shoppers found larger location-to-location price variation, we have reported
a price index score for each store based on the prices we found at that
The eyeglasses price index scores are good guides to low-priced outlets.
But they are not a perfect indicator. It is possible that some stores with
high prices on the items we shopped might have relatively low prices on
other items. Some might offer relatively low prices on private-brand frames
but not on the national-brand frames we priced (private-brand frames weren't
included in our survey since they couldn't be compared from one firm to
another). In general, however, outlets tend to have relatively consistent
pricing policies, and choosing a firm with a low price index score greatly
improves your chances of getting a good price on whatever glasses you finally
Since the price index scores for eyeglasses are not always a good predictor
of contact lens prices, we've reported separate contact lens price index
scores on our Ratings Tables for firms that were evaluated in our last
full, published article. These scores show how each outlet's prices compared
to the average of the prices for all other quoting outlets for simple prescriptions
using each outlet's cheapest available brands for five types of contacts—daily
lenses, daily disposable lenses, two-week extended-wear disposable lenses,
monthly disposable lenses, and rigid gas-permeable vial lenses. We've listed
a price index score for an outlet only if we got quotes on at least two
of these types of lenses.
The scores are adjusted so that the average for all firms is $100. The
scores are based on the price of the lenses and the exam, fitting, and
follow-up visits, since most buyers pay a package price that includes an
exam and some amount of follow-up care.
You should be aware that there are differences in the amount of service
different firms include in a contact lens package price. This adds confusion
to your shopping task.
One element of variation has to do with the range of service that is included
in an exam and in follow-up care. Sometimes the stated price for contacts
includes a thorough eye exam; sometimes it includes just a quick exam with
a refraction test and measurements of the size and shape of the eyeball;
sometimes it does not include an exam. Also, at some firms, the price covers
as many follow-up visits as you wish within a stated period of time (such
as three months or a year), but at others it covers only one or two follow-up
There is also variation in refund policies and warranties on contacts.
Most dispensers will give back some or all of your money if your eyes do
not adapt to the contacts within a specified time. A few don't have a refund
policy but promise to make many adjustments, if necessary, to reach a satisfactory
fit. Neither arrangement provides foolproof protection for you. Dispensers
with refund policies may give up quickly if you are hard to fit and then
give you only a partial refund. Promises to make extensive adjustments
are not worth much if the adjustments are not made skillfully; and, remember,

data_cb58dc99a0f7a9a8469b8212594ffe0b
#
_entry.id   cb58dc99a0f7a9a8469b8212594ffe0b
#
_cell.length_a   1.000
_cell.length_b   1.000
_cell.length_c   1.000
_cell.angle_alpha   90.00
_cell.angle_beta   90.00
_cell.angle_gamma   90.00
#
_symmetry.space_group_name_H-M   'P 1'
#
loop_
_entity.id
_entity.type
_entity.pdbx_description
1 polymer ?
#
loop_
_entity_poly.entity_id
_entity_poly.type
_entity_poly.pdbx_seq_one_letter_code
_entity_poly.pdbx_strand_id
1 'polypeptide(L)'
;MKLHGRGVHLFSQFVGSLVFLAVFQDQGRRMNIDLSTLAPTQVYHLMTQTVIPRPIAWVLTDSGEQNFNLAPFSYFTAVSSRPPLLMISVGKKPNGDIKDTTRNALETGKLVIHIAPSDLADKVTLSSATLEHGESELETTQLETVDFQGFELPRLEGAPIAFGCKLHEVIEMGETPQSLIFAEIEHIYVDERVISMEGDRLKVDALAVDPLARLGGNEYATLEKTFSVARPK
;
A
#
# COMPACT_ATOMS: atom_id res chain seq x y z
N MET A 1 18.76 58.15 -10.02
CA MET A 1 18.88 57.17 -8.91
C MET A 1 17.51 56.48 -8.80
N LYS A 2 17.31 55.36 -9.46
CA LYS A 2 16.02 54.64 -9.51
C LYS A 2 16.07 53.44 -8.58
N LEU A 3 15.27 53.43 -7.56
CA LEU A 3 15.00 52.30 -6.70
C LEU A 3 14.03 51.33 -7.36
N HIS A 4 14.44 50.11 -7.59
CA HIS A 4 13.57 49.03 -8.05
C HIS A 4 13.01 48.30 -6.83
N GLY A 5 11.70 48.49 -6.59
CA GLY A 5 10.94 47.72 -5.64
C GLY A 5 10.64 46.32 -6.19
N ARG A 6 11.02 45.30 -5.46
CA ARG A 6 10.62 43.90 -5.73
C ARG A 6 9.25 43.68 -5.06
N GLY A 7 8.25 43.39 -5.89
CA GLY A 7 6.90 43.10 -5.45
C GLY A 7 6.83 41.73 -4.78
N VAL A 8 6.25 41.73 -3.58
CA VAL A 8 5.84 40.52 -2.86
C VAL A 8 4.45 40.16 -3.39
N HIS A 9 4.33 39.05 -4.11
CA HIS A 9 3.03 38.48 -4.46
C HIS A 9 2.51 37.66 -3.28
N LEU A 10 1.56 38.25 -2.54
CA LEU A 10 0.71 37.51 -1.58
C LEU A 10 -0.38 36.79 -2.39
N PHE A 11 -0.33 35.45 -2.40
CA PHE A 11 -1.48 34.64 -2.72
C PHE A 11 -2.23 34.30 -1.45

each adjustment will require your time.
While these variations in the contact lens service package mean that the
prices we collected aren't exactly comparable from firm to firm, the contact
lens price index scores on our Ratings Tables are useful guides to
help you find low-priced outlets where you can begin your shopping. As
you can see, the variation in price index scores is large, with the index
more than twice as high at some outlets as at others.
Looking at our price index scores for contacts, you can see that Costco,
with an index score of $57, was the winner for price. America's Best ($60),
Sam's Club ($69), Wal-Mart ($73), For Eyes ($77), Hour Eyes ($78), and
J C Penney ($79) also had prices that were well below average. As with
our price index scores for eyeglasses, we found low prices at some area
stores that are unaffiliated with major chains, and according to our customer
survey results, many of these provide better service.
While choosing the right outlet is important for both service and price,
your final satisfaction with your purchase, and its cost, depends heavily
on your care in choosing among your outlet's many offerings.
A major decision is whether to buy glasses or contact lenses.
The major advantages of glasses are that they are usually cheaper, do not
irritate the surface of the eye, require less care, are not as easily lost,
can be made in special frames that protect the eye against some types of
accidents, and can be a fashion accessory.
The major advantages of contacts are that they are virtually invisible,
provide a wider field of vision, do not irritate the nose bridge and ears,
are relatively secure and safe to wear during sports activities, and cause
less visual distortion than glasses because they are fitted closer to the
eyes and move with the eyes. In instances of extreme nearsightedness or
farsightedness, and following cataract removal, contacts can be a real
godsend. Because of recent improvements in contacts, it is now possible
to get a better combination of comfort, safety, and visual acuity than
was possible in the past. So some individuals who have up to now preferred
glasses may want to reconsider.
If you do get contacts, it's a good idea to have a pair of glasses as a